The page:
But what is love? I actually got to hear Peter Rollins speak a few weeks ago and in his talk he said this about love. “Love does not exist, love calls things into existence.” And by that he means that love isn’t a thing. That’s why (as the eminent theologians Lennon and McCartney assert) you can’t buy love.

Love is something that happens in between, in relationship. Love is never a static thing, it’s dynamic. Love opens up possibilities in both the lover and the one loved. When Rollins says, “love calls things into existence,” he’s talking about how the thing or the person you love is constantly unfolding before you. Love is like a key that unlocks an entirely new world – the interior universe of the one loved. The lover recognizes that love is a bridge between these two realities. And in the crossing, something entirely unexpected and new is created and experienced – a sum exponentially greater than its parts.

In the movie, Sleepless in Seattle, Tom Hanks’ character gets asked, “Sam, what was so special about your wife?” And Sam responds,

Oh, well, it was a million tiny little things that when you add them all up, it just meant that we were supposed to be together.

And I knew it. I knew it the first time I touched her.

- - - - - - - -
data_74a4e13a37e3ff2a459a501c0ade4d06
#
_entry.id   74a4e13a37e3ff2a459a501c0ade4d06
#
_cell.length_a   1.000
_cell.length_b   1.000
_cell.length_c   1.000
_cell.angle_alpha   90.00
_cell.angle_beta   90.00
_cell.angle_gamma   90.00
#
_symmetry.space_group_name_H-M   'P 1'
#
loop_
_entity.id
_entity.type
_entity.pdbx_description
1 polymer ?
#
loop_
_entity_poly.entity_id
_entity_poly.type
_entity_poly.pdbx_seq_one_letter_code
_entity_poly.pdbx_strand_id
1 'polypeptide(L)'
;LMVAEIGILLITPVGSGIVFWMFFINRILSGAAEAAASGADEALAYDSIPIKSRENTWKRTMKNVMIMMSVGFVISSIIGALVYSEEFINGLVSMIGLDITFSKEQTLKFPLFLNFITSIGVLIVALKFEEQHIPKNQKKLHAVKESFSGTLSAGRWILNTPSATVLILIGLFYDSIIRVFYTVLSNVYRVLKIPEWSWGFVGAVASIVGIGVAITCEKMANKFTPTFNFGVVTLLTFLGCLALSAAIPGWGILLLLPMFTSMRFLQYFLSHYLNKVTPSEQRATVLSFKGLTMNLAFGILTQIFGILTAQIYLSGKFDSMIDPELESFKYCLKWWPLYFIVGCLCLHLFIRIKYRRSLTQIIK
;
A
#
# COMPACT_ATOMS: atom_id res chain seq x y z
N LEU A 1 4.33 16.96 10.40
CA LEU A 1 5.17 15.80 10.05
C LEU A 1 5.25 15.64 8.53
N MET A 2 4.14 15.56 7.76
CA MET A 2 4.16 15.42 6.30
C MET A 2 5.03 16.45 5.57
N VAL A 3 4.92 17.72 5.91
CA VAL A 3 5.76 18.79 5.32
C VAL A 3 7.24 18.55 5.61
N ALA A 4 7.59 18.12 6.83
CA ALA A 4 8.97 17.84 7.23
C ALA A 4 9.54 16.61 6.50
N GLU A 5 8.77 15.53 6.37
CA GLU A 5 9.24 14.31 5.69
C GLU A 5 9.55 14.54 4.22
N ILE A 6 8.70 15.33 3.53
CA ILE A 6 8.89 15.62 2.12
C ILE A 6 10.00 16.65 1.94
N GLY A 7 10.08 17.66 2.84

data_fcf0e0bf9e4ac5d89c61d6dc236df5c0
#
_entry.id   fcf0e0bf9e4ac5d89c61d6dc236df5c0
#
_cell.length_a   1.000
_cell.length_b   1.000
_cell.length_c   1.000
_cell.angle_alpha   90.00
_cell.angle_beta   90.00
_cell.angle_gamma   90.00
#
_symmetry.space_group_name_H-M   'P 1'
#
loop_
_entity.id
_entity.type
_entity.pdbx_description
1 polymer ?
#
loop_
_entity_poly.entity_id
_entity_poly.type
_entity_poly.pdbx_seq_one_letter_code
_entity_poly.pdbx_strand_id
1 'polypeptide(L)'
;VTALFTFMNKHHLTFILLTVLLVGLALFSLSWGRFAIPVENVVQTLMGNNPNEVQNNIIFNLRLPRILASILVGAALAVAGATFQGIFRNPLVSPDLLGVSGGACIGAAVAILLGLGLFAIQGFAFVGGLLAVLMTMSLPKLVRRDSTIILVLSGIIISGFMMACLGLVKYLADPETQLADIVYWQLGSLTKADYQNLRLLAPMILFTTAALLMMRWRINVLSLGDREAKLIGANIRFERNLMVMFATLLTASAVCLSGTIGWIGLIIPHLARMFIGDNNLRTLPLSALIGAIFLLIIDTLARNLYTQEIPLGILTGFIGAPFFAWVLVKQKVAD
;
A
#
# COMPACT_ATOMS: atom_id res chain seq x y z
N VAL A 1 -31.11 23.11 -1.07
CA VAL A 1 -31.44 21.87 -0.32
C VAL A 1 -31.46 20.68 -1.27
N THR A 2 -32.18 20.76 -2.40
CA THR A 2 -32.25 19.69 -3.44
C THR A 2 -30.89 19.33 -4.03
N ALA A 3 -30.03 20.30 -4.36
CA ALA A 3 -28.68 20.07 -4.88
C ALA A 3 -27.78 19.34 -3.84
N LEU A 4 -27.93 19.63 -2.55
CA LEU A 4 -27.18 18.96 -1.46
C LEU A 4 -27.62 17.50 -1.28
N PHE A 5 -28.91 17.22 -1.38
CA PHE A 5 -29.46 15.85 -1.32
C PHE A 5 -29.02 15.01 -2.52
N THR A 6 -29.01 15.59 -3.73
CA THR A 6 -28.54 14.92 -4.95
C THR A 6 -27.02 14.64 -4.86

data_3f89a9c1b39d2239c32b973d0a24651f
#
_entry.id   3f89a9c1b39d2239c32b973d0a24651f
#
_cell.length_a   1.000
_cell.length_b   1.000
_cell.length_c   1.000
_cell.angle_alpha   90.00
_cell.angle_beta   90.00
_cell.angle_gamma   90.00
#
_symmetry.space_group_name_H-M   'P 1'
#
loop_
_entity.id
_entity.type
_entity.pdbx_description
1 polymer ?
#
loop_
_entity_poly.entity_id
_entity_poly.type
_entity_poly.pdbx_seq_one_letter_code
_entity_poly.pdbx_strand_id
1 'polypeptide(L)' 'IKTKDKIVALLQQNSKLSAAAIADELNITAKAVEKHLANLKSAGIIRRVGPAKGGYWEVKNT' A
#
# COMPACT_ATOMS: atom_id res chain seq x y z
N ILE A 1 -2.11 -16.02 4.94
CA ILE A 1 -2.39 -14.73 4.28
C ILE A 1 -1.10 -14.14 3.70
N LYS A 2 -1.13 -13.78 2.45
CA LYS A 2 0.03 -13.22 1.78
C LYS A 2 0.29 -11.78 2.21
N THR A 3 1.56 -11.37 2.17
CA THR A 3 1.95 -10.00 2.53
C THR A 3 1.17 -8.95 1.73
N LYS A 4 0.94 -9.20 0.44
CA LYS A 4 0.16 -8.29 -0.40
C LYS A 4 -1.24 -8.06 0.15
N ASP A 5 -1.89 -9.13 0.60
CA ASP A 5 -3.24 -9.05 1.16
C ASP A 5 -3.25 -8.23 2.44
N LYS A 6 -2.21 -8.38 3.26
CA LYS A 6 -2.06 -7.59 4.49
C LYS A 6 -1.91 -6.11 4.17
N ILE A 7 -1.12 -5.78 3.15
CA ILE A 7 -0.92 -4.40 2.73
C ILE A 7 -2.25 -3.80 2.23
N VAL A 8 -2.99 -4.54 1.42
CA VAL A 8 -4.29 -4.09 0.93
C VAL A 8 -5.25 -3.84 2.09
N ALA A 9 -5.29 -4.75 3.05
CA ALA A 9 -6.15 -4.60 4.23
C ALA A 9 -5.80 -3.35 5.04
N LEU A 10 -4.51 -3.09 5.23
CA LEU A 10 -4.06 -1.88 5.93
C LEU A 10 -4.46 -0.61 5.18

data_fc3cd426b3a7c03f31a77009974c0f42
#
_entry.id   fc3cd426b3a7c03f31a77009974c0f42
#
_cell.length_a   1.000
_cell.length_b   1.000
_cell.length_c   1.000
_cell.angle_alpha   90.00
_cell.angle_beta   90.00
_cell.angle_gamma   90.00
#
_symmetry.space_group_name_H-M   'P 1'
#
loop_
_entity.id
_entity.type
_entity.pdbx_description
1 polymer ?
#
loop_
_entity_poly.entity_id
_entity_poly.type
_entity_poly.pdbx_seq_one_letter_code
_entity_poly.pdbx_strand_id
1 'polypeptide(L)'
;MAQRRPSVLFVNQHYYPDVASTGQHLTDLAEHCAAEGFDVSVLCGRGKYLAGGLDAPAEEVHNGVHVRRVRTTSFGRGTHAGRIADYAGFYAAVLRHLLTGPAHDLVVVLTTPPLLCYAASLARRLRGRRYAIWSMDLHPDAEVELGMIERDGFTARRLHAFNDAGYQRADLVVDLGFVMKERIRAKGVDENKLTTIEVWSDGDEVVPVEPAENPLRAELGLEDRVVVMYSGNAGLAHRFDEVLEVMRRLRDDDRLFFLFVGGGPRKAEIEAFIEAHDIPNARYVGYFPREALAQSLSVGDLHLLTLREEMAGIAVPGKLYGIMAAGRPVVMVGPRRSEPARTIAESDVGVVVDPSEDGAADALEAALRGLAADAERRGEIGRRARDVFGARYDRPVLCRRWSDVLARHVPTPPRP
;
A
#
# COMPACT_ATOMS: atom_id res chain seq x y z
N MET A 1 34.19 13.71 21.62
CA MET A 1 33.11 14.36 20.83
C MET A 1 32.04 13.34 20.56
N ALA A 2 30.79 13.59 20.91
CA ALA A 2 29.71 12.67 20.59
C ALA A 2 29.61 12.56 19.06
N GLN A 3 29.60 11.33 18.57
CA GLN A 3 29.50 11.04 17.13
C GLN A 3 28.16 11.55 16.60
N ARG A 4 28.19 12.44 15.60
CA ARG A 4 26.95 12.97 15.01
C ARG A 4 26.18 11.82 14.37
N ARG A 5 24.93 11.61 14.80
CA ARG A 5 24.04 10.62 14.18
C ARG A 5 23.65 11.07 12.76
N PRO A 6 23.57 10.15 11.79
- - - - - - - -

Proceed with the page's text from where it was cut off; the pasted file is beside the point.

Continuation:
It was like coming home, only to no home I’d ever known.


(watch around the 0:49 mark to see the quote)

That last line captures perfectly what Rollins is trying to say. In love, Sam discovered an entirely new conception of home – an idea of home that, prior to loving this person, did not exist. And in their relationship, that idea of home was made real, it was embodied in their marriage relationship – in love.

But even with all of these powerful, amazing features, love is not a thing in and of itself. You can’t bottle it up, it won’t sit upon the shelf. It only exists in spaces between. It takes up no space at all and yet it can feel larger than the multiverse itself.

So what do I talk about when I talk about God?

I talk about love. (Yeah, I know, ironic.)

Looking back now, I think this is how I would have liked to respond to my friend who asked me if I believed in God.

I think I would have wanted to say, “I believe in God as revealed in love.”

And I think that would have been an opening into quite a lovely conversation – one that never would have been possible had I just said “yes” or “no.”

[POSTSCRIPT]

Belief in God as revealed in love.

That’s a different sort of believing isn’t it?

Stay tuned, more on this in my next post.

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2 thoughts on “364. what we talk about when we talk about God (part two)

  1. Pingback: 369. what we talk about when we talk about God (part 3) | Lonetomato808's Blog

  2. Pingback: 369. what we talk about when we talk about God (part 3) « Flavor and Illumination